Winner of the 2016 David J. Langum, Sr. Prize in American Historical Fiction, Michele Moore's entrancing debut novel, harkens back to an era when the legendary fishermen of Charleston's Mosquito Fleet rowed miles offshore for their daily catch. With evocative dialect and remarkable prose, The Cigar Factory tells the story of two entwined families, both devout Catholicsthe white McGonegals and the African American Ravenelsin the storied port city of Charleston, South Carolina, during the World Wars. Moore's novel follows the parallel lives of family matriarchs working on segregated floors of the massive Charleston cigar factory, where white and black workers remain divided and misinformed about the duties and treatment received by each other.Cassie McGonegal and herniece Brigid work upstairs in the factory rolling cigars by hand. Meliah Amey Ravenel works in the basement, where she stems the tobacco. While both white and black workers suffer in the harsh working conditions of the factory and both endure the sexual harassment of the foremen, segregation keeps them from recognizing their common plight until the Tobacco Workers Strike of 1945. Through the experience of a brutal picket line, the two women come to realize how much they stand to gain by joining forces, creating a powerful moment in labor history that gives rise to the Civil Rights anthem, "We Shall Overcome." Moore's extensive historical research included interviews with her own family members who worked at the cigar factory, adding a layer of nuance and authenticity to her empowering story of families and friendships forged through struggle, loss, and redemption. The Cigar Factory includes a foreword by New York Times best-selling author and Story River Books editor at large Pat Conroy.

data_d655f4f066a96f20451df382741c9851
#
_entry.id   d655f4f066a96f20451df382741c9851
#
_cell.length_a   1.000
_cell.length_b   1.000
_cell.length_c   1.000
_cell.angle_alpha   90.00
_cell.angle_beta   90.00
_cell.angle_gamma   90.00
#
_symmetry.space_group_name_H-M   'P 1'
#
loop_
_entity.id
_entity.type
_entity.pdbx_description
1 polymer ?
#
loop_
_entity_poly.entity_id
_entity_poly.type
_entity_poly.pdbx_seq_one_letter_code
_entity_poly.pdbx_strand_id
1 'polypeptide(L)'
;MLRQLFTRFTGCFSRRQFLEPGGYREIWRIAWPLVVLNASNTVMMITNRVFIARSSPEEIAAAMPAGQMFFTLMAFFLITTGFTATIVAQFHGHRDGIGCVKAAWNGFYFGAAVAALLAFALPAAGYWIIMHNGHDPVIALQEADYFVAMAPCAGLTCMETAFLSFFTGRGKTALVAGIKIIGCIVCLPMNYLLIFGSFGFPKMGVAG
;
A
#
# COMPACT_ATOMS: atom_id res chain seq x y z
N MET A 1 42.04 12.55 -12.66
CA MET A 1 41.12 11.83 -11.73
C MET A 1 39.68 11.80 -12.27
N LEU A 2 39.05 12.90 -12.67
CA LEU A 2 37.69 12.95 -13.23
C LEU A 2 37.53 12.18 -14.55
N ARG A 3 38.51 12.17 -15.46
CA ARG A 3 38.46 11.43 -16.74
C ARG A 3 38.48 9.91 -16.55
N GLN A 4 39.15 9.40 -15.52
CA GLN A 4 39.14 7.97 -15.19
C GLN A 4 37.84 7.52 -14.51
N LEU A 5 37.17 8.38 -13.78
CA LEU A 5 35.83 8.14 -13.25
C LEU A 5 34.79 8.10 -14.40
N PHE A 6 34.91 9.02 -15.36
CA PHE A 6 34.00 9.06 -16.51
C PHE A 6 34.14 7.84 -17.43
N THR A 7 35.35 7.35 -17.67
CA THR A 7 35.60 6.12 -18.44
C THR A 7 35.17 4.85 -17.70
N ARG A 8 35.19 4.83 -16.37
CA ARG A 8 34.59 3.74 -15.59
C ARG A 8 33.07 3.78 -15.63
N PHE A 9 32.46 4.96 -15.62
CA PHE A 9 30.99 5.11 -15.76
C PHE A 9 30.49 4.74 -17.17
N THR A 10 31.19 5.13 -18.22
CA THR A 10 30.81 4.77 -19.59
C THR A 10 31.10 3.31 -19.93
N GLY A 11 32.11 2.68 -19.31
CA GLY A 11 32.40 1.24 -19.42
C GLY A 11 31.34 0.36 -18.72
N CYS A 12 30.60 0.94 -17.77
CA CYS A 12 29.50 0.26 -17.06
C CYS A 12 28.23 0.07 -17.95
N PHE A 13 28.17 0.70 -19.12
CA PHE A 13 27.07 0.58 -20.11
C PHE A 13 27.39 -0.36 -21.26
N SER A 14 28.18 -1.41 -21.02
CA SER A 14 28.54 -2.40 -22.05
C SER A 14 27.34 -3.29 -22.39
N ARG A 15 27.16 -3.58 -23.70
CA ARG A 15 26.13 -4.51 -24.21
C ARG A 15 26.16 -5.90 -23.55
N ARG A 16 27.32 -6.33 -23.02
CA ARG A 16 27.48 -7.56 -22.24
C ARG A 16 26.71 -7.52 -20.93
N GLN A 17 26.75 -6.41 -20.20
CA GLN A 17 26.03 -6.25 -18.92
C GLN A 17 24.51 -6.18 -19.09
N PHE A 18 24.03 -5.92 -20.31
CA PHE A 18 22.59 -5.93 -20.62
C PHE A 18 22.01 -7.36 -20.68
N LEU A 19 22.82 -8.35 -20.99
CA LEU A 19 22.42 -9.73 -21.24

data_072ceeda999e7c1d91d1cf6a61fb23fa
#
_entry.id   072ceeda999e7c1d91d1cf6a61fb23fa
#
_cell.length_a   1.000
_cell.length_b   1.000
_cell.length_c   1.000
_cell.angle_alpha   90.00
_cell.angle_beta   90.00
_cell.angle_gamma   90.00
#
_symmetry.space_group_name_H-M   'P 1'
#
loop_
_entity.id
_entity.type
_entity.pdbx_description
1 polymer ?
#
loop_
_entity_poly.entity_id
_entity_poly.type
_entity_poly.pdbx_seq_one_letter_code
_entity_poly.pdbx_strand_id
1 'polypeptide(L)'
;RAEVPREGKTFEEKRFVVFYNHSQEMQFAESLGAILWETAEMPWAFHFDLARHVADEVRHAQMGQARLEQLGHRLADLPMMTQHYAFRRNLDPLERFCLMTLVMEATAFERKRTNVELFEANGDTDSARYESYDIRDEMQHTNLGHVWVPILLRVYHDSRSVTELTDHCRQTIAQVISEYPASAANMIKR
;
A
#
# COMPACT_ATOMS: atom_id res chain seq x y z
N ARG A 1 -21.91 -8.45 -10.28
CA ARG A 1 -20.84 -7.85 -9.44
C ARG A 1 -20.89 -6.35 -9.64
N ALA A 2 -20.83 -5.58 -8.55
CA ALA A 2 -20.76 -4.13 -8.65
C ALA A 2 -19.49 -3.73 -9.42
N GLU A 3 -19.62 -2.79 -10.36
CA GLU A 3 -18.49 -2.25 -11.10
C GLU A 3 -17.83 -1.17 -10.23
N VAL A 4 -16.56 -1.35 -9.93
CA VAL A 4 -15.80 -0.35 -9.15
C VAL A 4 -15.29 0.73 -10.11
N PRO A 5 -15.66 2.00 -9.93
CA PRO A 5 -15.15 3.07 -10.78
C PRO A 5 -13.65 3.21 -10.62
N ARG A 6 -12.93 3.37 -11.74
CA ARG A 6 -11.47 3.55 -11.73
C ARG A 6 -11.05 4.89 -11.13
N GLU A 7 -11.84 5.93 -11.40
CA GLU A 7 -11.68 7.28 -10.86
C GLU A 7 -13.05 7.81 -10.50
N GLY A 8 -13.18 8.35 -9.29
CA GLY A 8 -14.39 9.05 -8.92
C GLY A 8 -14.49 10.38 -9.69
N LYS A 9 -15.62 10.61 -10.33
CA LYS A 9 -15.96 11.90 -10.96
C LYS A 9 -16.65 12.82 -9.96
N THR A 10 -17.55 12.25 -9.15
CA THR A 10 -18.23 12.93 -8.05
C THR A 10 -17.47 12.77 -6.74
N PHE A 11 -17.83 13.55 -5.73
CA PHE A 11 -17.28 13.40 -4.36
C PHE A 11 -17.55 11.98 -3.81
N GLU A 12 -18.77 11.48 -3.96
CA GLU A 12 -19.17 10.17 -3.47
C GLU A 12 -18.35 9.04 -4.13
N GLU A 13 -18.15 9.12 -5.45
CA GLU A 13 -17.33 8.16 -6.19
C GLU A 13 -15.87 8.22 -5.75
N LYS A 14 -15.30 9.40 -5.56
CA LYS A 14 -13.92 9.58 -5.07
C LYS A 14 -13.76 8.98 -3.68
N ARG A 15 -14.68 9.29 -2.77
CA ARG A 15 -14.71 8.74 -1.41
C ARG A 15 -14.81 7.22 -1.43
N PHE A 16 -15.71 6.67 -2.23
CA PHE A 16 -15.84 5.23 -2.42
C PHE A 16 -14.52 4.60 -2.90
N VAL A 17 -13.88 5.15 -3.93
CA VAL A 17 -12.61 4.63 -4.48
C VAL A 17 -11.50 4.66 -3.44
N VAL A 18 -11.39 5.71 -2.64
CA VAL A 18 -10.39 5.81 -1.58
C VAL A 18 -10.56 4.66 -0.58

About the Author
Michele Moore has served as a fellow in the English Department at Piedmont College in Demorest, Georgia. She was a 2006 finalist for the Bellwether Prize for Literature. Her creative non-fiction has been broadcast on Georgia Public Radio and published in the Louisville Review, Habersham Review, AC(Another Chicago Magazine) Groundwater, and O, Georgia. She has also won awards and grants from the Kentucky Foundation for Women, the Kentucky Arts Council, and the Kentucky Chapter of the National Society of Arts and Letters.
Pat Conroy is a New York Times best-selling author and Story River Books editor at large.
Most Helpful Customer Reviews
this is one of the best books i have read...the characters are well defined . descriptions of the factory life and struggles of the protagonist women are well researched...the language of the story is gullah. i LOVE this book and would recomment it to anyone who loves history and the south..